Srinagar: Indian Prime Minister Narendra Modi inaugurated on Saturday a hydroelectric power plant in the state of Jammu and Kashmir, amid protests from Pakistan, which says the project on a river flowing into Pakistan will disrupt water supplies.
The 330MW Kishanganga hydro power station, work on which started in 2009, is one of the projects that India has fast-tracked in the volatile state amid frosty ties between the nuclear-armed countries.
“This region cannot only become self-sufficient in power but also produce for other regions of the country,” Modi said in the state´s capital, Srinagar. “Keeping that in mind we have been working on various projects here for the past four years.” Pakistan has opposed some of these projects, saying they violate a World Bank-mediated treaty on the sharing of the Indus River and its tributaries upon which 80 percent of its irrigated agriculture depends.
“Pakistan is seriously concerned about the inauguration (of the Kishanganga plant),” its Foreign Ministry said in a statement on Friday. “Pakistan believes that the inauguration of the project without the resolution of the dispute is tantamount to violation of the Indus Waters Treaty (IWT)”.
The Kishanganga project was delayed for several years as Pakistan dragged India to the International Court of Arbitration, which ruled in India´s favour in 2013. India has said the hydropower projects underway in Jammu and Kashmir are “run-of-the-river” schemes that use the river´s flow and elevation to generate electricity rather than large reservoirs, and do not contravene the treaty.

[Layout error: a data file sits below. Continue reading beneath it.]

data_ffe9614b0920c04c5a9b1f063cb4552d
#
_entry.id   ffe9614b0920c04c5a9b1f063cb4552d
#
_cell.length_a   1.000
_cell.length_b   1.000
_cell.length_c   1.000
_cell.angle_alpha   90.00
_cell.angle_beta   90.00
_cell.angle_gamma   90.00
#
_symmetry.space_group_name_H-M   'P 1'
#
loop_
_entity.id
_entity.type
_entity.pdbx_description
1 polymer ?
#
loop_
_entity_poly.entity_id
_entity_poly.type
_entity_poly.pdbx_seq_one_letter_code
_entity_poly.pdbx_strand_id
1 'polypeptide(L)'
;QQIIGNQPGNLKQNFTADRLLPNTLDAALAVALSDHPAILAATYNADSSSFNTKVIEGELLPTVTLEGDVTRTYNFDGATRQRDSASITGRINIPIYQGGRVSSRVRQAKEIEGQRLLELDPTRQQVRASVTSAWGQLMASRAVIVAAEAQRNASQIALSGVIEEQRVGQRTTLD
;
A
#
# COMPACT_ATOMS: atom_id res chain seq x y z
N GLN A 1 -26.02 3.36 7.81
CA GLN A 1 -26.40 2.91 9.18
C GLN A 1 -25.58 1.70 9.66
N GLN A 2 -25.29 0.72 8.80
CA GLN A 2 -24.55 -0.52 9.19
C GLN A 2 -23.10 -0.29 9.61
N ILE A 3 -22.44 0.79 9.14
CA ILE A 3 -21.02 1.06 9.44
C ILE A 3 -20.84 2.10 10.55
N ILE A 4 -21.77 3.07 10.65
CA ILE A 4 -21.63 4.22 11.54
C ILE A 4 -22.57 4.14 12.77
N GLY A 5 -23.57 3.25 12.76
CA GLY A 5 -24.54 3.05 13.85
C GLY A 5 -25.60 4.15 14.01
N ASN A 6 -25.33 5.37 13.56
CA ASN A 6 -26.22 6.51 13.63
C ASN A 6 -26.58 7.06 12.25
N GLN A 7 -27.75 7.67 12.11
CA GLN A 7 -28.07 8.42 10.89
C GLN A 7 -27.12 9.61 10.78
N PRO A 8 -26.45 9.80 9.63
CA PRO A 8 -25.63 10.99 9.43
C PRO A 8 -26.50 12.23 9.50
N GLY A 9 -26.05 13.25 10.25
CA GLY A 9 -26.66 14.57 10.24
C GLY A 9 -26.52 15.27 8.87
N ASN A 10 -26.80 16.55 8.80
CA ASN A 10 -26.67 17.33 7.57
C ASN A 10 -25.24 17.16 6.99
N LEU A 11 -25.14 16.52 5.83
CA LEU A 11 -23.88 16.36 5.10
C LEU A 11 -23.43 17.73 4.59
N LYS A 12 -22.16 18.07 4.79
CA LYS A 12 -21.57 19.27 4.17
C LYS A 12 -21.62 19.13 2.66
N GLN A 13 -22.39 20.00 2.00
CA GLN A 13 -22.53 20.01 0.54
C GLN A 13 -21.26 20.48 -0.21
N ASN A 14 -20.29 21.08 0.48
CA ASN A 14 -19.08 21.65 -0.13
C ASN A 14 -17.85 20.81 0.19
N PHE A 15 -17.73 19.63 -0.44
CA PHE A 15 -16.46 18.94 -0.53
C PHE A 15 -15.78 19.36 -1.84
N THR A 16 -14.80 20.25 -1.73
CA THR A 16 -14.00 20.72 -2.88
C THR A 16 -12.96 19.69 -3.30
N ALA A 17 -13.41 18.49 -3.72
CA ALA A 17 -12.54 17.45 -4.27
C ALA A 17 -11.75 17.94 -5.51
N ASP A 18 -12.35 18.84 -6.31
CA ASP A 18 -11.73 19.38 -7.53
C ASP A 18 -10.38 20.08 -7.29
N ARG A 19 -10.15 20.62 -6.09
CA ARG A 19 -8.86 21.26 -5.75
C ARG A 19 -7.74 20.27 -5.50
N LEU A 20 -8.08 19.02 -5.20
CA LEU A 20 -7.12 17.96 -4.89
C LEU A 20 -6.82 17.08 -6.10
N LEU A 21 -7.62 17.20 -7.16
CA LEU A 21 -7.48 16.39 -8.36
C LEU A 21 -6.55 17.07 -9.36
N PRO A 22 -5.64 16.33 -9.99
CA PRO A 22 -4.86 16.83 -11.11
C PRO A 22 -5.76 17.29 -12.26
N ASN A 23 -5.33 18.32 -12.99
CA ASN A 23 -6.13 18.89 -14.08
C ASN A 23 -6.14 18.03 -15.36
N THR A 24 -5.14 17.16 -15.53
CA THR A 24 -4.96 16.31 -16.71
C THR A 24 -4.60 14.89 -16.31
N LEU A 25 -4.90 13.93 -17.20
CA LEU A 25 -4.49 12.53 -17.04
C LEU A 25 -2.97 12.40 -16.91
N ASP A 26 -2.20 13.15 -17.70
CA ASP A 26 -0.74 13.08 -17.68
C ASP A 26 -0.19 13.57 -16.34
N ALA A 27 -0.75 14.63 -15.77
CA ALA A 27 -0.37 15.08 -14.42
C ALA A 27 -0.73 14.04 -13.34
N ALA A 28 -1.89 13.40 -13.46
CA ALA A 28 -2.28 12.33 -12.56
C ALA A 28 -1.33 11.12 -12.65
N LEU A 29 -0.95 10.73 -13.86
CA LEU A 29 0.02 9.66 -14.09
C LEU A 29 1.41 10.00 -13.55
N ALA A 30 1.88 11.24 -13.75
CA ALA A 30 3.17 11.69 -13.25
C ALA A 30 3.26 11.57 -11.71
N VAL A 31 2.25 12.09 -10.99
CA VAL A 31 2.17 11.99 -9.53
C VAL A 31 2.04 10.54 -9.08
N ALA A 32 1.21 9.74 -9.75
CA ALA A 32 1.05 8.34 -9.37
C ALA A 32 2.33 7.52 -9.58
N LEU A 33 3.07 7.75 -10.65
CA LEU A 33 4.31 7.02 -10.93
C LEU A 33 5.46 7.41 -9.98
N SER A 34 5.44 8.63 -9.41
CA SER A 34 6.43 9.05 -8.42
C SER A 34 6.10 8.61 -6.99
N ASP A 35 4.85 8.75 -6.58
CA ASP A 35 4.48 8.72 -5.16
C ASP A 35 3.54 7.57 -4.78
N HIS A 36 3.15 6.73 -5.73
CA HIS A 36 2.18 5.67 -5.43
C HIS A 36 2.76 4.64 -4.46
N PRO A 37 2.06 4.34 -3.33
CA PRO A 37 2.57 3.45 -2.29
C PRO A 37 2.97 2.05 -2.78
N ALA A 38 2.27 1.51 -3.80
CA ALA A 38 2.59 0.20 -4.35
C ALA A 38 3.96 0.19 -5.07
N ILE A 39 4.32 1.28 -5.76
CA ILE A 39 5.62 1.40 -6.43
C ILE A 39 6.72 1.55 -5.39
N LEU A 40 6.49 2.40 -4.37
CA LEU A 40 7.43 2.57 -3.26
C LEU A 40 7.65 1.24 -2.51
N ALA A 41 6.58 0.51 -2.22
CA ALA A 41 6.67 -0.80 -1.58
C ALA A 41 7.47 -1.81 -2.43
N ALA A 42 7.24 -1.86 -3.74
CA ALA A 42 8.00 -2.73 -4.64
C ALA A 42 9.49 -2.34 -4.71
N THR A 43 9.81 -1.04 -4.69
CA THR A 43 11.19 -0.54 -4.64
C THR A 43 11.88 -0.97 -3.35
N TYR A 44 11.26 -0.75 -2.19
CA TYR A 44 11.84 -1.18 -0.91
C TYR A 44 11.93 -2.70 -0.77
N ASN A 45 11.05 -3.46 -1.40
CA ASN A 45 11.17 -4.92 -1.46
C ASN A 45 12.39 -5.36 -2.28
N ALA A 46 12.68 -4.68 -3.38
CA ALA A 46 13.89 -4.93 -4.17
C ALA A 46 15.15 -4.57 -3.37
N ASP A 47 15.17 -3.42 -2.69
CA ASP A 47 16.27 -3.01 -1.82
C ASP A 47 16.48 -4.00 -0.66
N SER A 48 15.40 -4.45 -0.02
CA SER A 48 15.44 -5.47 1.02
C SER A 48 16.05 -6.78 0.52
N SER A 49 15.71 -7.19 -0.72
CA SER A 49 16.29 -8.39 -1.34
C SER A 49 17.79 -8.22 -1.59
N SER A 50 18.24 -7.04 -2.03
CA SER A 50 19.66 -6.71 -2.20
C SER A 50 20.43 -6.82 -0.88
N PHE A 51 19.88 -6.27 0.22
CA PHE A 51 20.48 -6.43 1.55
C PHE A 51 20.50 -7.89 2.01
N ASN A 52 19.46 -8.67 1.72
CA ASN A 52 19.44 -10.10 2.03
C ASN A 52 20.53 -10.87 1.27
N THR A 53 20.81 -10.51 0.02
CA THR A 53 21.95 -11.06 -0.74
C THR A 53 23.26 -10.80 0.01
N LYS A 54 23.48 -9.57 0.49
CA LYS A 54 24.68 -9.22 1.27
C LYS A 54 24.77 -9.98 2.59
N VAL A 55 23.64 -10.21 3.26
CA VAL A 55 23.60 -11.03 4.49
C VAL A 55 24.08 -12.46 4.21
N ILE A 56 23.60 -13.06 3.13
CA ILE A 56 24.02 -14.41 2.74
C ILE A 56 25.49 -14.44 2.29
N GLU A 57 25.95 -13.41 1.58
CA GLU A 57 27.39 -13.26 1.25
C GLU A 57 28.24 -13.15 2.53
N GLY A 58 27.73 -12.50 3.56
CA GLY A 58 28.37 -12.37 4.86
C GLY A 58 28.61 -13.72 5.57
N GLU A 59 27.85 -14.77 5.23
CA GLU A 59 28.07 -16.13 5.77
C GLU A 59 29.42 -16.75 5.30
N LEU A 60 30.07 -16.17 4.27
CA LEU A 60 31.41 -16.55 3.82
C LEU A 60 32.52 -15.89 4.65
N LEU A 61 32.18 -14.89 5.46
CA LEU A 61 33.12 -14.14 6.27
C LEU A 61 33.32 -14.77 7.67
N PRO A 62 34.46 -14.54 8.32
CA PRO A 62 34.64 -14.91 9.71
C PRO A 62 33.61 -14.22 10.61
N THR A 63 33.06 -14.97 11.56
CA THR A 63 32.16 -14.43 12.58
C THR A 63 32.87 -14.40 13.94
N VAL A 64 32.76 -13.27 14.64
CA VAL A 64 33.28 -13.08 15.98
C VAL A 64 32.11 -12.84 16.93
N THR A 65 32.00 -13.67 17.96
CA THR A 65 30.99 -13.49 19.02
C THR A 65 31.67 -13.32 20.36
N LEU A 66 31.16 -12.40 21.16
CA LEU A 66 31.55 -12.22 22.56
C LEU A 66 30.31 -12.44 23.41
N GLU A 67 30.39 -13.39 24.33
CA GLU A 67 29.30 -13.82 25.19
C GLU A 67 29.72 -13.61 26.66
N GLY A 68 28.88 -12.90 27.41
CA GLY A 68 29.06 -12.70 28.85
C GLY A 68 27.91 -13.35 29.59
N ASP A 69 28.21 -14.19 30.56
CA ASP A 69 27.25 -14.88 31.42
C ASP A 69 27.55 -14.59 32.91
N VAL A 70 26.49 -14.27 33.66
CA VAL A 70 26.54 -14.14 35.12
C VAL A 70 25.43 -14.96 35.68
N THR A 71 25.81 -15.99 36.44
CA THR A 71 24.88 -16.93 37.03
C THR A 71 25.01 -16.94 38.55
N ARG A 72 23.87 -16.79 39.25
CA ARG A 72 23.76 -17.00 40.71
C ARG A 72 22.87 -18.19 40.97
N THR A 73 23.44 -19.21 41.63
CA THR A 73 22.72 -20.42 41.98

A day before Modi´s trip to the northern state, at least nine people were killed on both sides of the border due to firing by each other´s security forces, officials said.
Modi, who is on a day-long visit to the state, also flagged off the construction of the 14 km-long Zojila tunnel to provide all-weather connectivity between the cities of Srinagar, Kargil and Leh. The government said it would be the longest road tunnel in India and Asia´s longest two-way tunnel, to be constructed at a cost of $1 billion.
Meanwhile, Indian Kashmir came to a virtual standstill on Saturday as separatist groups called for a shutdown to protest a visit by Prime Minister Narendra Modi to the Muslim-majority region.
Shops shut and streets in the main city, Srinagar, were empty except for police and paramilitary patrols as authorities imposed maximum security for Modi´s one-day visit.
Authorities cut mobile internet services in the region and ordered a curfew in parts of Srinagar. Separatist groups opposed to Indian rule of Kashmir called for a strike and a protest march to a city square. Main roads leading to the square were barricaded by razor wire to stop anyone getting in. “We are not taking any chances. We´ll do everything to keep the militants at bay,” a top police officer told AFP on condition of anonymity.
Authorities closed schools, colleges and universities for the day in case of student protests. The main venue for Modi´s visit to Srinagar, the Dal Lake tourist attraction, was made out of bounds to the public.
Modi started the tour in Leh, a remote high-altitude desert area popular with trekkers, where he inspected work on a 14 kilometer long tunnel connecting the Kashmir valley with the Ladakh region that is cut off in winter.
There are regular battles on the frontier that divides Kashmir, which is claimed in full by both neighbours. India has ordered its estimated 500,000 troops in Kashmir to suspend military operations against rebels during the holy month of Ramazan that started this week. But on top of the border clash, fighting with militants has not halted.
Late Friday, Indian troops killed three suspected militants close to the heavily militarised border in the northwest of the territory, media reports said. Army officers, who were not named, were quoted as saying the militants attacked a patrol in a forest sparking a firefight. The incident could not be independently verified. But a police officer said the body of another suspected militant was found near the site of the fighting.